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OOPs!! When is a class not a class? (Re: Number/Specificality/Archetypes in Language)

From:Ray Brown <ray.brown@...>
Date:Thursday, September 23, 2004, 18:45
(Yes, I'm replying to myself!)

On Wednesday, September 22, 2004, at 08:23 , Ray Brown wrote:

> On Tuesday, September 21, 2004, at 09:32 , Philippe Caquant wrote:
>> Yes, looks like that; yet I was very pleased to >> discover that in JavaScript, the properties of an >> object belonging to a class can be in contradiction >> with the general class properties (the prototype ones, >> if I got it right). As I understood it, if you refer >> to an object's property, Javascript will first look >> for an explicit property at the very object level; if >> it doesn't find it there, it will look for it at the >> prototype level; > > Yes, yes - and classes may be sub-classes of others. > > JavaScript has merely taken these ideas over from Java & they've been > around in object-oriented programming (OOP) for a few decades.
OOPs!! Someone has informed me that JavaScript does *not* have the formal notion of class in the sense that the term is used in OOP and in the way that C++ and Java does. I must confess that my object-oriented programming has been a little in C++ and quite a lot in Delphi and Java. So far I've done _very_ little in JavaScript, so when Philippe mentioned objects and classes in JavaScript, I assumed that the terms were being used in the traditional OOP manner. I should have known better: other than a resemblance in syntax, JavaScript has nothing to do with Java. (Darned scripting languages :) In fact, I discover the way JavaScript deals with objects is quite different the classic OOP languages. It seems books on JavaScript are in the habit of using the term 'class' informally for, as I understand it, a set of objects sharing similar properties & methods. But - {blushes deeply} - if I had stopped to think about it, Javascript could not have formal classes because it is such a weakly typed language. (Darned scripting languages :) OK - Philippe, if your only experience of using objects is JavaScript, maybe we had better not continue using the class ~ object analogy otherwise we are very likely to be talking at cross-purposes, which won't help anybody.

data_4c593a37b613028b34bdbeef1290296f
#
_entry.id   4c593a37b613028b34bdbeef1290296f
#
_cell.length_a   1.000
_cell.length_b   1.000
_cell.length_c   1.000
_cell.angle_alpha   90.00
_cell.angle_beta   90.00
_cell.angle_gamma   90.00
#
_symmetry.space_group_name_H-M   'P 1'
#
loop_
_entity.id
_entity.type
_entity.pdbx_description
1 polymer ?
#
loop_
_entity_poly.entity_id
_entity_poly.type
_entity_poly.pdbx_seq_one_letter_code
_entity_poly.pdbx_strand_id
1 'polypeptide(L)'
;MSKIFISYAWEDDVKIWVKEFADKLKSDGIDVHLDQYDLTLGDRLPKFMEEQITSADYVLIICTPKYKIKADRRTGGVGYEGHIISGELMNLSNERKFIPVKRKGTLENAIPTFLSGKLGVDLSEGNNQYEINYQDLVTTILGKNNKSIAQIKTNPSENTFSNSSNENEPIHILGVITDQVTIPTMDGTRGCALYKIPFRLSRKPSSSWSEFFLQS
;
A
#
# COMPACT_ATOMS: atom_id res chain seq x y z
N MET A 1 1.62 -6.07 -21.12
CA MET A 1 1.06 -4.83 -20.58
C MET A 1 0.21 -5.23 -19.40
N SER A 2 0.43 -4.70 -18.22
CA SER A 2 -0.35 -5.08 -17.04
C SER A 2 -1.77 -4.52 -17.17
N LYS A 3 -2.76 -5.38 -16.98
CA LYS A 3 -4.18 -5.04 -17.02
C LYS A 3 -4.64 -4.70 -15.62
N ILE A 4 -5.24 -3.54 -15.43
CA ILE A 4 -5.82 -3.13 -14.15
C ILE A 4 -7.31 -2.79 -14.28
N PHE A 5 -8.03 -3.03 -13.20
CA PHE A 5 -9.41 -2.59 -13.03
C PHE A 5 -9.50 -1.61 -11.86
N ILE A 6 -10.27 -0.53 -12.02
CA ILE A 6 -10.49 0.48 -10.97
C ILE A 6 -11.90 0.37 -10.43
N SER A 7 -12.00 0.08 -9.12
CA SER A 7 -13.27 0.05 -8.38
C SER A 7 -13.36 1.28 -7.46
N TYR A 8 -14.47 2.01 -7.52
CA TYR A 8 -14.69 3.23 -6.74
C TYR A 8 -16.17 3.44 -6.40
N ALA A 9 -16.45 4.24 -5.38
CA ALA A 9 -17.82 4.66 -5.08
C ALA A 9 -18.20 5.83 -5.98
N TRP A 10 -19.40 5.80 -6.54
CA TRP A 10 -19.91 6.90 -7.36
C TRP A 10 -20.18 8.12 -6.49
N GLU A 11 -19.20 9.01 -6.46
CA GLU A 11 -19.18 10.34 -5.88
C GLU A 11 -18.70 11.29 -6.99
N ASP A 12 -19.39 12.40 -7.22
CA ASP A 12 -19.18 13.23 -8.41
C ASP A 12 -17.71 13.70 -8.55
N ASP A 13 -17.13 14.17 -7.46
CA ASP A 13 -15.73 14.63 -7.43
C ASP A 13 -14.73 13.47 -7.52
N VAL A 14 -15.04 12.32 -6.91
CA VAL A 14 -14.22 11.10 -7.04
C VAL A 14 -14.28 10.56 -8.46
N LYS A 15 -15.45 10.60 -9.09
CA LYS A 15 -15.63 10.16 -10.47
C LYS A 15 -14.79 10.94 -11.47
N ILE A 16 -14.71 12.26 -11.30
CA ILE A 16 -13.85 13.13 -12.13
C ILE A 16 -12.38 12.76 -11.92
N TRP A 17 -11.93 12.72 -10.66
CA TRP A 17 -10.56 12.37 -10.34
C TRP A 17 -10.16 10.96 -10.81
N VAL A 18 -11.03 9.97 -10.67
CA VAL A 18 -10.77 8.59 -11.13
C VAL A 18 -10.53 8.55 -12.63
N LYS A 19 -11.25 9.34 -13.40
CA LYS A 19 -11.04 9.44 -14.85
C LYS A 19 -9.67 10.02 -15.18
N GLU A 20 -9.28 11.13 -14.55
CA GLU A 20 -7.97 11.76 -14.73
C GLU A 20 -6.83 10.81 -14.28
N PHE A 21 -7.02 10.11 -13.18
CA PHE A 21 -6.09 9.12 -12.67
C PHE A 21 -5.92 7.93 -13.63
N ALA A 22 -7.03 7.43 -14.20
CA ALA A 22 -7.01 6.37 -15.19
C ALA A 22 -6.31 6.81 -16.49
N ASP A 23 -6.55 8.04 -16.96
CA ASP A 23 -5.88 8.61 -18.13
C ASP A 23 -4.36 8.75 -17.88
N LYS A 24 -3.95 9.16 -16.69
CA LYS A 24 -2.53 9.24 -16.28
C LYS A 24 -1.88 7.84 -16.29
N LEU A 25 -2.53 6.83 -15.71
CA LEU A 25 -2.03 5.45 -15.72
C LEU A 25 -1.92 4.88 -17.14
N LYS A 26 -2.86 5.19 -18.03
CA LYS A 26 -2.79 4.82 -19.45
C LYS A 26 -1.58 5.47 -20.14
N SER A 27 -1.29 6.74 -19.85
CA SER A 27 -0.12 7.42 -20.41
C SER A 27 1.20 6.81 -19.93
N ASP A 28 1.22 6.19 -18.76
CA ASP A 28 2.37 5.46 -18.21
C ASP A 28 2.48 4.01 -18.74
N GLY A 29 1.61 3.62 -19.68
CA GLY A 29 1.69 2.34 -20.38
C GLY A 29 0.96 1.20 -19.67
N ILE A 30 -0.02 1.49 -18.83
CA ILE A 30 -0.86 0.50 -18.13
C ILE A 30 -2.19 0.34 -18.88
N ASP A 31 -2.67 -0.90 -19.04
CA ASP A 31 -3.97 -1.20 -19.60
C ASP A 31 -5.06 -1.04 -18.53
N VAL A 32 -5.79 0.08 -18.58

> But do understand that my analogy to OOP was not intended to relate to the > Platonic ideas. I was using a different analogy to show that there are > different ways of looking at these things. Taking different points of view > can of course be confusing but it can also stimulate further thought.
Yep - and the Clausal Form Logic model adopted by Prolog is yet another way of looking at things :) Ray =============================================== =============================================== "They are evidently confusing science with technology." UMBERTO ECO September, 2004


Keith Gaughan <kmgaughan@...>
Philippe Caquant <herodote92@...>